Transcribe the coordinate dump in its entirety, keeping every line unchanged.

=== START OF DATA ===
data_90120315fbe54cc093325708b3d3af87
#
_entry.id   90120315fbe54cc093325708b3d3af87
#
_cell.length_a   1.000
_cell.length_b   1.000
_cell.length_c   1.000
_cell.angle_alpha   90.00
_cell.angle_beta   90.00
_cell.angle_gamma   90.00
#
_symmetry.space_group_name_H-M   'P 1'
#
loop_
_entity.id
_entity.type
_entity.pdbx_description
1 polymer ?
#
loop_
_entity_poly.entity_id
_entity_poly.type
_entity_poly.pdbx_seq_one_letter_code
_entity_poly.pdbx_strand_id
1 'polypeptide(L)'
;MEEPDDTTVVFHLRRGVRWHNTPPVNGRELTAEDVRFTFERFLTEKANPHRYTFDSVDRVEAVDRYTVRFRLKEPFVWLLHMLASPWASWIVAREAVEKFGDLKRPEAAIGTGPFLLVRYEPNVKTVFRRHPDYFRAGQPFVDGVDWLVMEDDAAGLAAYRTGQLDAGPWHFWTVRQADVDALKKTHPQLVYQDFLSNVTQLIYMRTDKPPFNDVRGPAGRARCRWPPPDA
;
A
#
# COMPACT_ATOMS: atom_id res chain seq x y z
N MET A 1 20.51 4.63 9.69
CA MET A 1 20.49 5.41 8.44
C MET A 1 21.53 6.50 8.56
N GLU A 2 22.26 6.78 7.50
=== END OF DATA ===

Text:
data_90120315fbe54cc093325708b3d3af87
#
_entry.id   90120315fbe54cc093325708b3d3af87
#
_cell.length_a   1.000
_cell.length_b   1.000
_cell.length_c   1.000
_cell.angle_alpha   90.00
_cell.angle_beta   90.00
_cell.angle_gamma   90.00
#
_symmetry.space_group_name_H-M   'P 1'
#
loop_
_entity.id
_entity.type
_entity.pdbx_description
1 polymer ?
#
loop_
_entity_poly.entity_id
_entity_poly.type
_entity_poly.pdbx_seq_one_letter_code
_entity_poly.pdbx_strand_id
1 'polypeptide(L)'
;MEEPDDTTVVFHLRRGVRWHNTPPVNGRELTAEDVRFTFERFLTEKANPHRYTFDSVDRVEAVDRYTVRFRLKEPFVWLLHMLASPWASWIVAREAVEKFGDLKRPEAAIGTGPFLLVRYEPNVKTVFRRHPDYFRAGQPFVDGVDWLVMEDDAAGLAAYRTGQLDAGPWHFWTVRQADVDALKKTHPQLVYQDFLSNVTQLIYMRTDKPPFNDVRGPAGRARCRWPPPDA
;
A
#
# COMPACT_ATOMS: atom_id res chain seq x y z
N MET A 1 20.51 4.63 9.69
CA MET A 1 20.49 5.41 8.44
C MET A 1 21.53 6.50 8.56
N GLU A 2 22.26 6.78 7.50